Hyundai union rank and file approve pact

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Hyundai union rank and file approve pact

Hyundai Motor said yesterday its labor union’s members have endorsed a contract reached last week, ending wage negotiations marred with strikes.

The company said the agreement was approved by 55.1 percent of the 42,300 union members who cast votes on Monday. About 4,000 other union members did not vote.

The company said the official signing of the agreement is scheduled for tomorrow.

The agreement ends a strike that Hyundai estimates cost the company more than 1 trillion won ($921 million) in lost production.

Korea’s largest automaker, which reported a drop in profits for the third straight quarter, is grappling with increased competition as a weaker yen gives Japanese carmakers an edge in the lucrative U.S. market.

“The relatively early end of strikes will help the company post profits that are better than last year’s and enable the company to meet its target production,” said Kwon Soon-woo, an analyst at HI Investment and Securities, before the results of the vote were announced. “The strikes were definitely a risk factor to investors, so with that out of the way shares will now look more appealing.”

The wage agreement includes a 97,000-won increase in monthly base salaries and bonuses equal to three-and-a-half months’ wages plus 5 million won, according to a Sept. 6 statement on the union’s Web site. That is equivalent to an average of 28.8 million won per employee, according to the statement.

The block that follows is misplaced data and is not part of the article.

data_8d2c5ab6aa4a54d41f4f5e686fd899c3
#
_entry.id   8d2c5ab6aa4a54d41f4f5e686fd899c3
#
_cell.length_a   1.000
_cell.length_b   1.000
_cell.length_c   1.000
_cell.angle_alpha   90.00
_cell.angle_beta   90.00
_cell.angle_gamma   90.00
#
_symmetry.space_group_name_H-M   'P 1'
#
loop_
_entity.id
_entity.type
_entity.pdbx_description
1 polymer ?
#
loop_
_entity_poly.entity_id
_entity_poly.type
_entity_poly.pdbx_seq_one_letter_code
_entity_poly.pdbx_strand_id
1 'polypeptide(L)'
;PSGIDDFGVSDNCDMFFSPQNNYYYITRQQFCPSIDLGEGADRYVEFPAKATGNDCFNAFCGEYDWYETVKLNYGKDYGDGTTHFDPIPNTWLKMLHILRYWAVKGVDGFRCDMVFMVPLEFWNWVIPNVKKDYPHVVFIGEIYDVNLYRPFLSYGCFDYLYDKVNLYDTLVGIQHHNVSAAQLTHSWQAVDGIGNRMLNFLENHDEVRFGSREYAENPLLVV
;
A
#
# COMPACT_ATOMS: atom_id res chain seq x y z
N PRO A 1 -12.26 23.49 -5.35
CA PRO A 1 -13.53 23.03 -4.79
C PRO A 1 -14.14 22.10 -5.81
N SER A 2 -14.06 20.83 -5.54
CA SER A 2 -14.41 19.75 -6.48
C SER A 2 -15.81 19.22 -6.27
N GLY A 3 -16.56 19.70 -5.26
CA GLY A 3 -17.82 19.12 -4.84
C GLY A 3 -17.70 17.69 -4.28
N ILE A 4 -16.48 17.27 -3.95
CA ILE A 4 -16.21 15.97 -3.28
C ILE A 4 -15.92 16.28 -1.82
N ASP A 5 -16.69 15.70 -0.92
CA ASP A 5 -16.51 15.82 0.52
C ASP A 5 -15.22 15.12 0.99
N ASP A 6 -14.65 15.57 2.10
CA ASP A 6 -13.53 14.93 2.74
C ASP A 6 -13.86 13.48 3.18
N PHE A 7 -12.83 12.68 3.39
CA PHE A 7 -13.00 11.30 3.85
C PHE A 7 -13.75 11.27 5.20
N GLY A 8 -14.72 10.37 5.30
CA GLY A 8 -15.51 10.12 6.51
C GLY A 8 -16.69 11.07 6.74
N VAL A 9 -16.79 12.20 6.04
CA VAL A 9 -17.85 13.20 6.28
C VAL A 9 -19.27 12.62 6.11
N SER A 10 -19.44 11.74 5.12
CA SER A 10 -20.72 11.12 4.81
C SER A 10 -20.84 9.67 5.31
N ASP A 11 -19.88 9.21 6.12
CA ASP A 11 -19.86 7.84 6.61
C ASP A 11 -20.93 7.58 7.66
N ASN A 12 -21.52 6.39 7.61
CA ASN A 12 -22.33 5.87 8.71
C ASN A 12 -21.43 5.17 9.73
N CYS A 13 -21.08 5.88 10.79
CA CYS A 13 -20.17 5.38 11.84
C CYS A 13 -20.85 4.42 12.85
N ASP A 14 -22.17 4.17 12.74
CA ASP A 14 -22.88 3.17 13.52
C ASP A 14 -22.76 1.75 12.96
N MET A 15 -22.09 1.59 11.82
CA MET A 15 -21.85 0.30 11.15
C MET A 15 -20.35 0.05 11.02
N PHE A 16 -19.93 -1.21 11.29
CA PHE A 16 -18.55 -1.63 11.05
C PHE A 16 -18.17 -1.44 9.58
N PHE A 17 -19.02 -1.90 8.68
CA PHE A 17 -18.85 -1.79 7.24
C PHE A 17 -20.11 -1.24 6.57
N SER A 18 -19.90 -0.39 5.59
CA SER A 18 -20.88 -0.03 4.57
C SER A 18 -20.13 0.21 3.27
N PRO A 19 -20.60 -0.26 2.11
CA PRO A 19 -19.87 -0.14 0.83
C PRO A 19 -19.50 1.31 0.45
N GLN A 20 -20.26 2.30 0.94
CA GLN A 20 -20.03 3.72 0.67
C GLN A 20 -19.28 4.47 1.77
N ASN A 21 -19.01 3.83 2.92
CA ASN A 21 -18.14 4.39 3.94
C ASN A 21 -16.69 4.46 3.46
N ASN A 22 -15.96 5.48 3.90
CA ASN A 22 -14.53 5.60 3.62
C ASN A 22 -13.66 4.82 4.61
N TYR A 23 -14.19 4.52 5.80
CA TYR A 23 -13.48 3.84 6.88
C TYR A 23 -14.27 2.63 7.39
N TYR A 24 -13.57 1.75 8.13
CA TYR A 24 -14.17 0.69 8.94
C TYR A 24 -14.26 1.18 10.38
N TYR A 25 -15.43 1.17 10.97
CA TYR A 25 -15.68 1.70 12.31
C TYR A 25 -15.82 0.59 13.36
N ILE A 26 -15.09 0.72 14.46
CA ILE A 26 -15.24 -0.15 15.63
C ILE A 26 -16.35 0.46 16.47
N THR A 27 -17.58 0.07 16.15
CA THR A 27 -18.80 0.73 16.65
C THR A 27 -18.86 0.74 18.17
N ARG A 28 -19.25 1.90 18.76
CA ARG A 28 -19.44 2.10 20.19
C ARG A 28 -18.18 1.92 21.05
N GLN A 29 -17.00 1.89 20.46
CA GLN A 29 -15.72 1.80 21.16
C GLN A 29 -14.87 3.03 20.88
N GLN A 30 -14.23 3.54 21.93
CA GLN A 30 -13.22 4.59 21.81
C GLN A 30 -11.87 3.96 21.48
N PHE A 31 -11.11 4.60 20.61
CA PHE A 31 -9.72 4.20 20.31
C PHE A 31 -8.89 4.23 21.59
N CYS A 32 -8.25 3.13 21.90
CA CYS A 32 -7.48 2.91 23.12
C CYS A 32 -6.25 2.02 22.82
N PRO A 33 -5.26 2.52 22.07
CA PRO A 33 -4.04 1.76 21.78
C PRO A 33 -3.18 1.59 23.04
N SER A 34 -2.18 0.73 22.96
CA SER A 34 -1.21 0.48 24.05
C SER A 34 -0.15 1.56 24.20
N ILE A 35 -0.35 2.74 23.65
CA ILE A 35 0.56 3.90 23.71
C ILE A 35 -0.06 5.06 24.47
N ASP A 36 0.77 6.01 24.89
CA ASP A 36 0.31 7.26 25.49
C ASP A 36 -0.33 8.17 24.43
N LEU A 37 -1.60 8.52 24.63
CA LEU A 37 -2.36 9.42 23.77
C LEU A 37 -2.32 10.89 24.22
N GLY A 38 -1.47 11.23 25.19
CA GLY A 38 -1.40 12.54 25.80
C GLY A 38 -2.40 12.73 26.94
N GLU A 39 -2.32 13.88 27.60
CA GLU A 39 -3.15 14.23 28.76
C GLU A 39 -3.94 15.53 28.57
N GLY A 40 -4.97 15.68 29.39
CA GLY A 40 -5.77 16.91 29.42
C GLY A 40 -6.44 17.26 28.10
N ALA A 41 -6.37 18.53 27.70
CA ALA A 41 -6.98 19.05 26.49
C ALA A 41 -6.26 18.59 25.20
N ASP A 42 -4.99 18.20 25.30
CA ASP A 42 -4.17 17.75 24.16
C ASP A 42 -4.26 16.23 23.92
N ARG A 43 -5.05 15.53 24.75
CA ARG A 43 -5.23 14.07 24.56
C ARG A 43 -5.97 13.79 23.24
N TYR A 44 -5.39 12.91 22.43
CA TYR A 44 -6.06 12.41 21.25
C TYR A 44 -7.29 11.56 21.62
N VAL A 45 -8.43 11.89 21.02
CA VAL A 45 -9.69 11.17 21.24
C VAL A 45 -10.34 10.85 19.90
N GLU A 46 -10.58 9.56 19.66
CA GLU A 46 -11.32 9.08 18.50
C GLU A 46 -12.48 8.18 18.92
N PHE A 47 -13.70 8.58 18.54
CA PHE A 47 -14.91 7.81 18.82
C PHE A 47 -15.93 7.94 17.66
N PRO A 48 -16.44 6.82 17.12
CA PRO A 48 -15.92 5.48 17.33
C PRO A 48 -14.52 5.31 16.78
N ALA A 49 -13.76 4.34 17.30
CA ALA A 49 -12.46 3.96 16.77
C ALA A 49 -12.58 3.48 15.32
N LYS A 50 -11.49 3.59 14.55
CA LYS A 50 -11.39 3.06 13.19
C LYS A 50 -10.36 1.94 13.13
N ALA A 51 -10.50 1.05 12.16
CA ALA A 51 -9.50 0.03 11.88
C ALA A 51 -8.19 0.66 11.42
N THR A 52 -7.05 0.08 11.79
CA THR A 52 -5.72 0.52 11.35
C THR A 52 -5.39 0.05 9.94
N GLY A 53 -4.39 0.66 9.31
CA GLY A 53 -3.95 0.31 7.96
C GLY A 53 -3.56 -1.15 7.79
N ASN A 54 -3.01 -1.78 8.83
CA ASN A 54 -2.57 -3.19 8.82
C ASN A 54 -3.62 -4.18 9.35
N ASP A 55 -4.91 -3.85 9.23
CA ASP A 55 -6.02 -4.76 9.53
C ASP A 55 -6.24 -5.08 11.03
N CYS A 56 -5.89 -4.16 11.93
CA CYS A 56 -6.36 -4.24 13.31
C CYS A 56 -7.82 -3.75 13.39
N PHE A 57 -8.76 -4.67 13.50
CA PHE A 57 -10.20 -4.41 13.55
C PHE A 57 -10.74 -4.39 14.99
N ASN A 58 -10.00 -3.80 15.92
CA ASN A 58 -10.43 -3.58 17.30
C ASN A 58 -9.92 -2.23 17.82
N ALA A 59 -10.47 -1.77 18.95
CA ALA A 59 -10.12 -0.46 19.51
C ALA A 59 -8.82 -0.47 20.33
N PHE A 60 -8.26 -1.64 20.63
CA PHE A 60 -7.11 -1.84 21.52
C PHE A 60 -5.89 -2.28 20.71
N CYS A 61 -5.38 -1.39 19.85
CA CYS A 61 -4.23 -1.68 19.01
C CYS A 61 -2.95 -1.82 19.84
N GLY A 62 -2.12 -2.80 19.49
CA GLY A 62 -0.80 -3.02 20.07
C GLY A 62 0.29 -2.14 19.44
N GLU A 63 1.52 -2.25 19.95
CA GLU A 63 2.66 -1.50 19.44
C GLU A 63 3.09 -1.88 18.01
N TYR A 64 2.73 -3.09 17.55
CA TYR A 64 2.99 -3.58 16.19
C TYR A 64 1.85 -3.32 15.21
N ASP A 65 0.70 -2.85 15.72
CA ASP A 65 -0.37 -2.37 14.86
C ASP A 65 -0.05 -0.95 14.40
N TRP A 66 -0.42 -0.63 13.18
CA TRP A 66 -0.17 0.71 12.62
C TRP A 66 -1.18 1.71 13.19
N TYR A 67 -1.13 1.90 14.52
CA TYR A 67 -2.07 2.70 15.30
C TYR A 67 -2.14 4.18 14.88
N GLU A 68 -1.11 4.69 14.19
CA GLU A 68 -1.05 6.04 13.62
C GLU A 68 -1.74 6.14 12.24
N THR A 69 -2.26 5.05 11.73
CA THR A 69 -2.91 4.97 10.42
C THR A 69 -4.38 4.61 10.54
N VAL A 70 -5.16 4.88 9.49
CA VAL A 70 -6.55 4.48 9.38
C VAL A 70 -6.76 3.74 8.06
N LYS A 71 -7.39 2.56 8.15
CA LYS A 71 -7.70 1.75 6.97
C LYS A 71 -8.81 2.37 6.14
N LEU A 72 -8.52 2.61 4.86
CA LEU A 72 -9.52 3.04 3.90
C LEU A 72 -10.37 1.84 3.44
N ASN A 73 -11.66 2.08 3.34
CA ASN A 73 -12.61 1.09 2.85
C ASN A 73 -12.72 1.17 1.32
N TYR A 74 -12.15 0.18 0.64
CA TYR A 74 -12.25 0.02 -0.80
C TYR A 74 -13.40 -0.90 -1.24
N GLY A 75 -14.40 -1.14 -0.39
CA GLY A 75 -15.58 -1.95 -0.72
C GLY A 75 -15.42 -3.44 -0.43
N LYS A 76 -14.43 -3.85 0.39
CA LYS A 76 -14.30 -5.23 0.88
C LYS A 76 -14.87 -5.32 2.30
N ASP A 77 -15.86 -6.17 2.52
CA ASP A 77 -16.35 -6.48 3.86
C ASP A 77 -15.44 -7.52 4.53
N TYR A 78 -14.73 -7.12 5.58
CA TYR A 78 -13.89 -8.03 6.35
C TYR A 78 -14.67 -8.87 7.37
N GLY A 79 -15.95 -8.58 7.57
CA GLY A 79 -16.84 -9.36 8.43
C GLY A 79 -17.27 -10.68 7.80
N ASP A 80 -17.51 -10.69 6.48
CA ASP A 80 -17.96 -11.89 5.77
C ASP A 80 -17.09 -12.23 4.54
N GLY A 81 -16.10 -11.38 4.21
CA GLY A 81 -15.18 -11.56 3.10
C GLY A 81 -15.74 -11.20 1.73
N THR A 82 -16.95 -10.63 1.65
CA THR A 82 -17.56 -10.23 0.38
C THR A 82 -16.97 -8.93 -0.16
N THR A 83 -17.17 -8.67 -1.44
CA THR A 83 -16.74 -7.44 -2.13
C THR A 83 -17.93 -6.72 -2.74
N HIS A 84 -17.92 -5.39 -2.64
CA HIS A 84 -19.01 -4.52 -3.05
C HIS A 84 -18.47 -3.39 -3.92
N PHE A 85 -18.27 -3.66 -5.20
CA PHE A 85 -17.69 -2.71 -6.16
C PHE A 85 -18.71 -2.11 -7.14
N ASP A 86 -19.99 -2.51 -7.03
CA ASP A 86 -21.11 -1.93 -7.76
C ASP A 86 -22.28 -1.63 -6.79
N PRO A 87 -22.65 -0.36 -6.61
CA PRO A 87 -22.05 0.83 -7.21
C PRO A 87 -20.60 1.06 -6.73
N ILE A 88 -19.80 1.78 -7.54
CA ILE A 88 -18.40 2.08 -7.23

Hyundai workers began partial strikes on Aug. 20, resulting in an estimated 50,191 vehicles that were not produced as scheduled.

Together with the union’s boycott of extra weekend shifts earlier this year, the company puts the cost of this year’s labor strife at more than 2.7 trillion won.

The union refused extra work for 13 weekends beginning March 9, demanding higher compensation on those shifts. The stoppage, although not a legally sanctioned strike, cost Hyundai 1.7 trillion won in lost production, according to the company’s estimates.

Hyundai estimates that labor disputes prior to this year caused missed production totaling more than 1.2 million vehicles, with lost sales worth 13.3 trillion won. Workers have gone on strike 23 of 27 years since the union’s 1987 formation.

The automaker has sought to reduce the effect of strikes in Korea by expanding production in the United States, China, India and Turkey during the past decade.

Worldwide, Hyundai sold 3.1 million vehicles in the first eight months of this year, a 12 percent increase from a year earlier, according to the company’s regulatory filing Sept. 2. The automaker will probably report a third-quarter profit of 2.1 trillion won, according to the average of 21 analyst estimates compiled by Bloomberg.

Kia Motors, an affiliate of Hyundai, is still negotiating a wage pact with its union.

The nation’s second-largest automaker has lost 352 billion won, or 19,822 units in production, as of Sept. 8 from strikes that began on Aug. 21, Kia said in an e-mailed statement on Monday.

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